Different jet airplanes mount the engines in different ways.
How does the engine location affect aircraft performance? Is one better than the other?
Aviation Stack Exchange is a question and answer site for aircraft pilots, mechanics, and enthusiasts. It only takes a minute to sign up.Sign up to join this community
Engine location performance-affecting factors:
1. Mounted in the wing root
2. Mounted in pods under the wing
3. Mounted inside the tail or on pods on the rear fuselage
That's about what I can come up from memory, maybe someone can merge all answers into a comunity wiki kinda post..
Mounting jet engines above the wings (see: Antonov An 72, Boeing YC-14) takes advantage of the Coandă effect to increase lift and improve short-field takeoff and landing performance. The high-velocity engine exhaust (I'm hand-waving a bit here) adheres to the surface and allows the wing to produce lift somewhat longer than it could otherwise.
This layout also vastly reduces the amount of debris and spray that can reach the intakes and damage the engines.
Generally there are 3 engine placements: In the tail, on the fuselage in the back, or under the wings. I'll go over the pros and cons of each.
Not many pros, except that it lets one turn a four-holer into a three-holer which is usually more efficient.
Generally if you lose the engine in the tail, you risk losing rudder control and you also need a thoroughly reinforced tail, plus you have fuel lines running near the cabin, and you have a significant amount of weight not near the center of gravity.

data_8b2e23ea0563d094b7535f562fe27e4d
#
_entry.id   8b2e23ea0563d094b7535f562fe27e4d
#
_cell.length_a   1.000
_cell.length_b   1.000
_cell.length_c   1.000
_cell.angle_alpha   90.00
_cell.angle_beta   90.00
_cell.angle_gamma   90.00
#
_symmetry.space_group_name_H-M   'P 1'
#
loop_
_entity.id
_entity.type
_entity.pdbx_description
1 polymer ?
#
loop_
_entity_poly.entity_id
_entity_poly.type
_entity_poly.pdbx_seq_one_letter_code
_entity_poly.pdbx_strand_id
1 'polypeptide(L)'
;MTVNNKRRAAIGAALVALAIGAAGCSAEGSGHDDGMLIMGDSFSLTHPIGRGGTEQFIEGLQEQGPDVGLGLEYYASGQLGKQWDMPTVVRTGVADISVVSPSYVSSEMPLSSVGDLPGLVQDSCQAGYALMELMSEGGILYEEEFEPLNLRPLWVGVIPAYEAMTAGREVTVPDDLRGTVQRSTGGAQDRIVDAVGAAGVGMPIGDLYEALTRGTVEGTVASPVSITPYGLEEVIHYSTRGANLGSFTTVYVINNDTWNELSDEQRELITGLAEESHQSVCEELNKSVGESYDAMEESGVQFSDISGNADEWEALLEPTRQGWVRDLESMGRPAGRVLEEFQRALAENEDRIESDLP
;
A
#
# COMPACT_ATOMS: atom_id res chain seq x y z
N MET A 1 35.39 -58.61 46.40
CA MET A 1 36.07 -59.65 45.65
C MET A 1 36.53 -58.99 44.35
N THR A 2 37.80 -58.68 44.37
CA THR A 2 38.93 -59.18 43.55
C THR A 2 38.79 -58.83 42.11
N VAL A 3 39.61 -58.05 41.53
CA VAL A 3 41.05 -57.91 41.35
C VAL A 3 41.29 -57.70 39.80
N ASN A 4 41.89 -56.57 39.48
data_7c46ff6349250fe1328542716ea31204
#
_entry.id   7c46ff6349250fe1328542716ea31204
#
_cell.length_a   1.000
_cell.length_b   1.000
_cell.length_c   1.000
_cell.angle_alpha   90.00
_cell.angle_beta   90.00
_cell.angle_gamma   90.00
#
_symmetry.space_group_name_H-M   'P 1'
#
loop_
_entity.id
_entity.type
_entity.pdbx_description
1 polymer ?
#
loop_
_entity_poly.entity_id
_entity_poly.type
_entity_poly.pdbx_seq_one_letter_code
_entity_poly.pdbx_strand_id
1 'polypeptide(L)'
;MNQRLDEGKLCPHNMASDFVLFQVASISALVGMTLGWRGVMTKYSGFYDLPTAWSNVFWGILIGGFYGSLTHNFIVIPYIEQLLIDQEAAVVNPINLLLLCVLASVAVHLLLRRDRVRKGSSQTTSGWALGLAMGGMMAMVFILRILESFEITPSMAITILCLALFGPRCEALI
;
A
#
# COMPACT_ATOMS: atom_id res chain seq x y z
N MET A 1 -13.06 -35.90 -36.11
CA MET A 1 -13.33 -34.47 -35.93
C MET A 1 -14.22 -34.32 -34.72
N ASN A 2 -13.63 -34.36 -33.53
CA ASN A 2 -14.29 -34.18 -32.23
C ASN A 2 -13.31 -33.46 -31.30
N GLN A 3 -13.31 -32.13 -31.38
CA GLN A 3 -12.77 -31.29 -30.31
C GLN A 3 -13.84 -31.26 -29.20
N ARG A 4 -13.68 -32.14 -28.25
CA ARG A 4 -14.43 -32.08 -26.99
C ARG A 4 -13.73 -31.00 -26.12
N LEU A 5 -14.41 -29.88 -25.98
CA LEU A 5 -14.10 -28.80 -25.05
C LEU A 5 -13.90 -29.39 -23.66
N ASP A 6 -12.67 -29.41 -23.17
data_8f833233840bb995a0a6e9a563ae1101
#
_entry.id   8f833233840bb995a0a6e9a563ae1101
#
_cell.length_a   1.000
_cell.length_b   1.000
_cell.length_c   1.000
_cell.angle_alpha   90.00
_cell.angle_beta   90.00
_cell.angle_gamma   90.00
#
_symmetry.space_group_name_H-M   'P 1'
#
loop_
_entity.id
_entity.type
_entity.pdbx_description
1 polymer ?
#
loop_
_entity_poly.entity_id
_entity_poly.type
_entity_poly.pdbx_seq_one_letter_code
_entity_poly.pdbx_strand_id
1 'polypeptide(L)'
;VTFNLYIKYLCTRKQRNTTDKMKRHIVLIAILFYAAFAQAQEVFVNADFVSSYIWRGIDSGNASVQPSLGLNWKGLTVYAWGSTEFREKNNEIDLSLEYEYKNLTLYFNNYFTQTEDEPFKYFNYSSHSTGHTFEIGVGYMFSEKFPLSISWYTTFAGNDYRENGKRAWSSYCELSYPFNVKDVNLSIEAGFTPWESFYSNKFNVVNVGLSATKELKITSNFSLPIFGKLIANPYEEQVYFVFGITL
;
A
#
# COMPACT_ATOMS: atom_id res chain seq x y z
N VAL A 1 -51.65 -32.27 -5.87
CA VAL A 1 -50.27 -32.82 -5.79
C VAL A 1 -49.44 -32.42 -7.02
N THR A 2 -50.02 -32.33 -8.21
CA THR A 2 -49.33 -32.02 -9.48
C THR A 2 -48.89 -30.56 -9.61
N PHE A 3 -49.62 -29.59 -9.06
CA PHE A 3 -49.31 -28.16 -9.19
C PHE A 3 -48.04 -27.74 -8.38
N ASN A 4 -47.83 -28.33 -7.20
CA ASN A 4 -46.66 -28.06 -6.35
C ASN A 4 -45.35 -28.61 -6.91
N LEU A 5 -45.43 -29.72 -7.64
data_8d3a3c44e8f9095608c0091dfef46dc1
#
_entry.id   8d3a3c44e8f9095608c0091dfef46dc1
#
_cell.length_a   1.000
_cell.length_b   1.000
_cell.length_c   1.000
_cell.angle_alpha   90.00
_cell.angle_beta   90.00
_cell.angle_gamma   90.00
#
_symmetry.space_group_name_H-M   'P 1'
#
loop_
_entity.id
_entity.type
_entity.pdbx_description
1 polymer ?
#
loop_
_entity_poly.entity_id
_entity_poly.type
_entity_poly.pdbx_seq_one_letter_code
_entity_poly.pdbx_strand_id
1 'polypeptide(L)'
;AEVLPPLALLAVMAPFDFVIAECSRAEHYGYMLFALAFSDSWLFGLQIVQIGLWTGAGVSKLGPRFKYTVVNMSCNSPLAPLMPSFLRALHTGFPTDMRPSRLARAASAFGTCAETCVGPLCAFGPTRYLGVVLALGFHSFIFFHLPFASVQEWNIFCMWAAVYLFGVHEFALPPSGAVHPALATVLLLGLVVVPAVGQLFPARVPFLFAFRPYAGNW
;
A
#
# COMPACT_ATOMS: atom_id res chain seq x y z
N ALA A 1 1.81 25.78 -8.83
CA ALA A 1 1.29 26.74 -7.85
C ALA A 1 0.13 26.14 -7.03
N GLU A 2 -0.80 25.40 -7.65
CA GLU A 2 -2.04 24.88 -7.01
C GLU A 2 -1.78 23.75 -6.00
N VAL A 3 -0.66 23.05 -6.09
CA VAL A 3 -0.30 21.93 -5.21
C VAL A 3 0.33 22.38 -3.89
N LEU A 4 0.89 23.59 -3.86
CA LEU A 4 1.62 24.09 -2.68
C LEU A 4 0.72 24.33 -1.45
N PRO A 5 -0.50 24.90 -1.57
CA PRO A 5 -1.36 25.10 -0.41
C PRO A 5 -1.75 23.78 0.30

Helps to prevent debris from entering the engine, allows for more room for flaps on the wing, and lighter, more aerodynamic wings since they are not holding up engines, generally allowing for slower approach speeds, also the thrust is closer to the center of the aircraft.
Fuel lines near the back of the aircraft,tail has to be a T-tail, as well as reinforced. and center of gravity issues.
Well centered with the center of gravity, allows for more weight shifting in the cabin, and with the bags. The fuel is also kept away from the cabin, and the noise is better spread out through the cabin. In the event that something goes wrong, debris is also less likely to enter the cabin.
Much easier to get debris swept into the engine, wings have to be reinforced, lose some area for flaps and slats, raising approach speed.
Tail: Generally not the best, as it has center of gravity issues and drag problems.
Fuselage: Good for poor quality runways or low approach speeds but can add weight in reinforcing the tail.
Under the wing: Good for getting more load as less center of gravity issues, but raises approach speeds.
For tail side-mounted: I think there are issues with airflow to engines at certain angles, reducing stall-recovery options.